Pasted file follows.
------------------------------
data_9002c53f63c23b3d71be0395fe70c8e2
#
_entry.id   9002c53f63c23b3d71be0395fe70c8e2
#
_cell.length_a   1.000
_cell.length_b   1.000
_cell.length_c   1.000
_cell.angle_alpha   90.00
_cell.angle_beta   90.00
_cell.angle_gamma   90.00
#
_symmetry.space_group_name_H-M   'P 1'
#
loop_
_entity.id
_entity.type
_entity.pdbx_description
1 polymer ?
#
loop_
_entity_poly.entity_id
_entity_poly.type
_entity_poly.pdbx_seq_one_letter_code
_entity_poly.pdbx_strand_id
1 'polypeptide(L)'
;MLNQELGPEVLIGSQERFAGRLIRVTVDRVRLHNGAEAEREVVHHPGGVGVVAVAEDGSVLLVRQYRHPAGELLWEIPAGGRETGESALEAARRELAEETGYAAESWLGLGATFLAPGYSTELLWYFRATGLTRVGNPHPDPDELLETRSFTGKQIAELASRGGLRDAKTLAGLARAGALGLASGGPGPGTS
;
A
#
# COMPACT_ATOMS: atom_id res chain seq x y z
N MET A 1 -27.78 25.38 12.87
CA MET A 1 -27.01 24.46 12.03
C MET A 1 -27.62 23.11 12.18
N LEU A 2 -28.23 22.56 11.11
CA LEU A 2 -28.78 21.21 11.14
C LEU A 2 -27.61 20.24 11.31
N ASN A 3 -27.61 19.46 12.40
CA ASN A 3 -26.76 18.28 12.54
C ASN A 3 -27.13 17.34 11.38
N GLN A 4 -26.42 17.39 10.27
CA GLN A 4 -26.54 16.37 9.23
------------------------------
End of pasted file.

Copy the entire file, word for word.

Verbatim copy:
data_9002c53f63c23b3d71be0395fe70c8e2
#
_entry.id   9002c53f63c23b3d71be0395fe70c8e2
#
_cell.length_a   1.000
_cell.length_b   1.000
_cell.length_c   1.000
_cell.angle_alpha   90.00
_cell.angle_beta   90.00
_cell.angle_gamma   90.00
#
_symmetry.space_group_name_H-M   'P 1'
#
loop_
_entity.id
_entity.type
_entity.pdbx_description
1 polymer ?
#
loop_
_entity_poly.entity_id
_entity_poly.type
_entity_poly.pdbx_seq_one_letter_code
_entity_poly.pdbx_strand_id
1 'polypeptide(L)'
;MLNQELGPEVLIGSQERFAGRLIRVTVDRVRLHNGAEAEREVVHHPGGVGVVAVAEDGSVLLVRQYRHPAGELLWEIPAGGRETGESALEAARRELAEETGYAAESWLGLGATFLAPGYSTELLWYFRATGLTRVGNPHPDPDELLETRSFTGKQIAELASRGGLRDAKTLAGLARAGALGLASGGPGPGTS
;
A
#
# COMPACT_ATOMS: atom_id res chain seq x y z
N MET A 1 -27.78 25.38 12.87
CA MET A 1 -27.01 24.46 12.03
C MET A 1 -27.62 23.11 12.18
N LEU A 2 -28.23 22.56 11.11
CA LEU A 2 -28.78 21.21 11.14
C LEU A 2 -27.61 20.24 11.31
N ASN A 3 -27.61 19.46 12.40
CA ASN A 3 -26.76 18.28 12.54
C ASN A 3 -27.13 17.34 11.38
N GLN A 4 -26.42 17.39 10.27
CA GLN A 4 -26.54 16.37 9.23